The Order directs the Council to provide national leadership and oversight on invasive species and to see that Federal agency activities are coordinated and effective. In addition, the Council has specific responsibilities including: promoting action at local, State, tribal, and ecosystem levels; identifying recommendations for international cooperation; facilitating a coordinated network to document, evaluate, and monitor invasive species' effects; developing a web-based information network on invasive species; developing guidance on invasive species for Federal agencies to use in implementing the National Environmental Policy Act; and preparing this document - the National Invasive Species Management Plan.

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National Invasive Species Management Plan

Requirements of the Order. The Council was directed by the President to release the first edition of the Plan eighteen months after the Order was issued, and to include performance-oriented goals and objectives and specific measures of success for Federal agency efforts concerning invasive species, including objectives and measures for each of the Federal agency and Council duties described above. The Plan is also to identify the personnel, other resources, and additional levels of coordination needed to achieve its goals and objectives. The purpose of the Plan is to provide a blueprint for Federal action (in coordination with State, local, and private programs and international cooperation) to prevent the introduction of invasive species, provide for their control, and minimize their economic, environmental, and human health impacts. The focus of the Plan is on those non-native species that cause or may cause significant negative impacts and do not provide an equivalent benefit to society.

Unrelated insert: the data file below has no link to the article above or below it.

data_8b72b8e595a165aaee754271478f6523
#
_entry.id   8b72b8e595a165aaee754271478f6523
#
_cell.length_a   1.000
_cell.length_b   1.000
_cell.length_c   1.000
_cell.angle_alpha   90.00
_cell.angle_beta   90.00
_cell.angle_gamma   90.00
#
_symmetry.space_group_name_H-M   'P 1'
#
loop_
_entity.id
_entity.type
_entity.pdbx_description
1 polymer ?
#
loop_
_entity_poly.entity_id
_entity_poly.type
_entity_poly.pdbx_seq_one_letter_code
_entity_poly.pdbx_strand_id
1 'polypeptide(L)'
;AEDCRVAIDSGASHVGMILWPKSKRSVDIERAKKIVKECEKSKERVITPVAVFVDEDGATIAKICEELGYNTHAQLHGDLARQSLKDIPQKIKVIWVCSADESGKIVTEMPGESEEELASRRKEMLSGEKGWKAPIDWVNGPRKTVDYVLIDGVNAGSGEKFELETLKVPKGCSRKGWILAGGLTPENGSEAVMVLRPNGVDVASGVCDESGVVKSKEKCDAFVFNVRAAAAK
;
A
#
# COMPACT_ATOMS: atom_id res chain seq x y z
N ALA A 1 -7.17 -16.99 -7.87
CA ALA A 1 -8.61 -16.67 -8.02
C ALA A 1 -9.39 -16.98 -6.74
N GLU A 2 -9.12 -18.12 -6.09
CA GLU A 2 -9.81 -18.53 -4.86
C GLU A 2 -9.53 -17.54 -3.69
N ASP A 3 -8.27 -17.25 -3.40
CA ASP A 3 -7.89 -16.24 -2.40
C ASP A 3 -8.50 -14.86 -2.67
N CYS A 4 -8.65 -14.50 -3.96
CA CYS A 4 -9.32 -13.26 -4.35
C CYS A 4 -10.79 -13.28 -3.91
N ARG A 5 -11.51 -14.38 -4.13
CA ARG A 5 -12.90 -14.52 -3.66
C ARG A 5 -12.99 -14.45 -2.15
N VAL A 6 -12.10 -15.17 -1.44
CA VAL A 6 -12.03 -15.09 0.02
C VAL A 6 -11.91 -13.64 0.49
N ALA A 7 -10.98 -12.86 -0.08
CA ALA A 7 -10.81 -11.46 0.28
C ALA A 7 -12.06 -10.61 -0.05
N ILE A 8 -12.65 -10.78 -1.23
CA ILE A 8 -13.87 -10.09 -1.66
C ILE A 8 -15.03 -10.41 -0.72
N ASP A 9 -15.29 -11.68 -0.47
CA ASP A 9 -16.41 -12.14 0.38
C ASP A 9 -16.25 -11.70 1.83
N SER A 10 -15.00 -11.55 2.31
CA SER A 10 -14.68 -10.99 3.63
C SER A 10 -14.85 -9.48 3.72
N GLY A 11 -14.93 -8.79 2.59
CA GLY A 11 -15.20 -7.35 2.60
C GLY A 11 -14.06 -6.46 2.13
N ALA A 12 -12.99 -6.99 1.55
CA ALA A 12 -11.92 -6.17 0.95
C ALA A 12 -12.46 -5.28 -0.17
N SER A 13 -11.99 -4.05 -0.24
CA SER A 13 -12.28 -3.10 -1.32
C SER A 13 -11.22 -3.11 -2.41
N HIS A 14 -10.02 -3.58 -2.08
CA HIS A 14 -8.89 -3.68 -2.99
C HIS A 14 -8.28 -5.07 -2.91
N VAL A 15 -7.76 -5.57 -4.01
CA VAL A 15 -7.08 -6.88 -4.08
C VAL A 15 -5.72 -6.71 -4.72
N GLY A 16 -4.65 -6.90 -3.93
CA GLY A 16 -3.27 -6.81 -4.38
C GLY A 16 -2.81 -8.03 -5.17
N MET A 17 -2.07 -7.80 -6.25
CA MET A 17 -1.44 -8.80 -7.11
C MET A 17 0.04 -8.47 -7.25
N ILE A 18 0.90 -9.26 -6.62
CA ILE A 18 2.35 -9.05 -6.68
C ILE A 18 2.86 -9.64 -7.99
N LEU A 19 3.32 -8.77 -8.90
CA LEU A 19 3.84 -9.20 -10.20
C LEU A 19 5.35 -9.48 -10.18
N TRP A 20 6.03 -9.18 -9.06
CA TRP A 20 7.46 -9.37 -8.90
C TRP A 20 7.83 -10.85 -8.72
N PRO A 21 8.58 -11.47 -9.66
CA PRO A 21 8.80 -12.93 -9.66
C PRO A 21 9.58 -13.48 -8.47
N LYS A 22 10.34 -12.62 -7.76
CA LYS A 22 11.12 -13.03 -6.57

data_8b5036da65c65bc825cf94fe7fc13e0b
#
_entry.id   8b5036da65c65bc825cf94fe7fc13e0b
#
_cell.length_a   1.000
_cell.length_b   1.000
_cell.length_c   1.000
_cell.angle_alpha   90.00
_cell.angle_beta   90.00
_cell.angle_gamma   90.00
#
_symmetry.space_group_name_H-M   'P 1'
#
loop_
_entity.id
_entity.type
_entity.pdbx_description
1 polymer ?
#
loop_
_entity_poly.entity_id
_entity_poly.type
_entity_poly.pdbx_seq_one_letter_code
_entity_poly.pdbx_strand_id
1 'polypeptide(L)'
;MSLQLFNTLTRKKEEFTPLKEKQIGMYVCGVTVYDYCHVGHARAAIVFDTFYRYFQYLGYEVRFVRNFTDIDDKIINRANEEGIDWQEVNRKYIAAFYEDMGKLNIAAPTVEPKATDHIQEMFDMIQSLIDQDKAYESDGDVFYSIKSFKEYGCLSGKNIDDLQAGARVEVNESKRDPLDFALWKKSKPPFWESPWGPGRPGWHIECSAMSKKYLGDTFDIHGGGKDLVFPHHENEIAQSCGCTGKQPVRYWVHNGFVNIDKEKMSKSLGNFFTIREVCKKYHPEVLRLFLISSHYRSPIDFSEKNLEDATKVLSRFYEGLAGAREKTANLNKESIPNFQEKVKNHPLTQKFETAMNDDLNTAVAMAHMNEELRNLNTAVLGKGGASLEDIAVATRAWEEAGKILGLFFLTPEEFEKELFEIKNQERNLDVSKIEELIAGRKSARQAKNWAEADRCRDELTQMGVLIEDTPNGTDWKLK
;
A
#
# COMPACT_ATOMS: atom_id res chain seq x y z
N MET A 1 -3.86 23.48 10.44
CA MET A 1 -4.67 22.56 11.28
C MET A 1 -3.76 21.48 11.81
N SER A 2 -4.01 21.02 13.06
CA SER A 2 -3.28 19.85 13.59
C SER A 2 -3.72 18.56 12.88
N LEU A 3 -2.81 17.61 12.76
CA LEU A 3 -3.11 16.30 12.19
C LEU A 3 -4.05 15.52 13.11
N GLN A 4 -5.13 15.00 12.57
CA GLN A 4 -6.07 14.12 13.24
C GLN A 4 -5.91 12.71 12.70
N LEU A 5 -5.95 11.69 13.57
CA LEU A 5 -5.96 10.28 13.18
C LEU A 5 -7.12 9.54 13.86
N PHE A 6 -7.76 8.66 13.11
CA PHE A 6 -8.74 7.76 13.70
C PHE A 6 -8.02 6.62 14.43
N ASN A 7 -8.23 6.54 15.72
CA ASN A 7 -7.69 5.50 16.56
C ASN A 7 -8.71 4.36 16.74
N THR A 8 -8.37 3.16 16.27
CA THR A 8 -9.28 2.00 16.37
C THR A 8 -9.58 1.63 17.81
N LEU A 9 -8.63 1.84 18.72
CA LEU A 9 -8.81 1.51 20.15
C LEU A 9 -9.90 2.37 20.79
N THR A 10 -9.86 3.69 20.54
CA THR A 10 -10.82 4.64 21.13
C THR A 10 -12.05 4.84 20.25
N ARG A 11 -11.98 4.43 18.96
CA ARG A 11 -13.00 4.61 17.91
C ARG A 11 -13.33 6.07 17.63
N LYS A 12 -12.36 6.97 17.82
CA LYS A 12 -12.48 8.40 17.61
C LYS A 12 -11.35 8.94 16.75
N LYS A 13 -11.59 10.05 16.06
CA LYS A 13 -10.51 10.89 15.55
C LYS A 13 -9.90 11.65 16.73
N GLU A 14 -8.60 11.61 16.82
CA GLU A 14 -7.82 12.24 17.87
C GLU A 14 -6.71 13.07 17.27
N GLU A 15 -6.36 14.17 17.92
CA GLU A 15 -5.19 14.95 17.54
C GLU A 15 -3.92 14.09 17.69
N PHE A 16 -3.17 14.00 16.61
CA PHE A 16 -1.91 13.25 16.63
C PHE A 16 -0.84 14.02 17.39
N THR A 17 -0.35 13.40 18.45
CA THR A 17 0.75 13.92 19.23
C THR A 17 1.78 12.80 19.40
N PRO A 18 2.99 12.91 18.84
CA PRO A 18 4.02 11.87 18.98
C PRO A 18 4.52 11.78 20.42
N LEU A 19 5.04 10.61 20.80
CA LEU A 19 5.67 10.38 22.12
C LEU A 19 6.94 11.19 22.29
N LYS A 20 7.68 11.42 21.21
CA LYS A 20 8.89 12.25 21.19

The Order requires that the Plan be developed through a public process and in consultation with Federal agencies and stakeholders. The first edition of the Plan is to include a review of existing and prospective approaches and authorities for preventing the introduction and spread of invasive species, including those for identifying pathways by which invasive species are introduced and for minimizing the risk of introductions via those pathways. Based on this review, the Plan is to identify research needs and recommend measures to minimize the risk of introductions. The Order states that those measures are to provide for a science-based process to evaluate risks associated with introduction and spread of invasive species and a coordinated and systematic risk-based process to identify, monitor, and interdict pathways that may be involved in the introduction of invasive species. If any recommended measures are not authorized under current law, the Council is charged with recommending legislative proposals for new authority.

The Council is required to update the Plan biennially and report on success in achieving its goals and objectives. Within 18 months after measures have been recommended by the Council in any edition of the Plan, each Federal agency whose action is required to implement such measures is required to take the action recommended or provide the Council with an explanation of why the action is not feasible.

The Management Plan: 1st Edition